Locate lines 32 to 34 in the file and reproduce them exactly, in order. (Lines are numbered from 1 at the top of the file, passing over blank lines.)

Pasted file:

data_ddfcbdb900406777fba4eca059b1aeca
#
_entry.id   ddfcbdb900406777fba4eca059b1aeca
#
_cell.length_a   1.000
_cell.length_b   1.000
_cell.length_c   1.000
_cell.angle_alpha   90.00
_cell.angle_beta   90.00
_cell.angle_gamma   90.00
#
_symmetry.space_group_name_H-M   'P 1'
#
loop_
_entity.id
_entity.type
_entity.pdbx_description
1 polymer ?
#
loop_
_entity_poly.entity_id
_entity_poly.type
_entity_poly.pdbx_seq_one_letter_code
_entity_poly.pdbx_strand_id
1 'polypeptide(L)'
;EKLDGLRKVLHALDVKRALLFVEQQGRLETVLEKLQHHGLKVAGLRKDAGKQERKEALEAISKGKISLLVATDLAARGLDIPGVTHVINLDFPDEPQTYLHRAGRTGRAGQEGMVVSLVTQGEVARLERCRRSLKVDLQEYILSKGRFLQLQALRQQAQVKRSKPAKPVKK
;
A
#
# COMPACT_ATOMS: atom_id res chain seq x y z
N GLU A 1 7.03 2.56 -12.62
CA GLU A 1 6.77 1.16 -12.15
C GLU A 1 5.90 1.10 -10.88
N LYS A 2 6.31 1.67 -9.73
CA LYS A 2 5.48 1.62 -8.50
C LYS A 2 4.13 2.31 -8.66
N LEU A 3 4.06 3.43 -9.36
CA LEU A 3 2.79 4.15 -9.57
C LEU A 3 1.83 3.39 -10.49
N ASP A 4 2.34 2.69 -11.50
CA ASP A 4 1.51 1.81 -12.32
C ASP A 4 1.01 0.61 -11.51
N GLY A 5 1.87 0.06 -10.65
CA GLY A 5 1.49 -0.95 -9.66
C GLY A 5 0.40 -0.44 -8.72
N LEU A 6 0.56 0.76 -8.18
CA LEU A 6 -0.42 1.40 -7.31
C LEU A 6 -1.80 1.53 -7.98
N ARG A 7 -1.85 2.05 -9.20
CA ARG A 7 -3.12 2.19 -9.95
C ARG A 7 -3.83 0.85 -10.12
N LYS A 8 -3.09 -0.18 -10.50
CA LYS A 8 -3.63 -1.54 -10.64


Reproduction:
CA GLU A 1 6.77 1.16 -12.15
C GLU A 1 5.90 1.10 -10.88
N LYS A 2 6.31 1.67 -9.73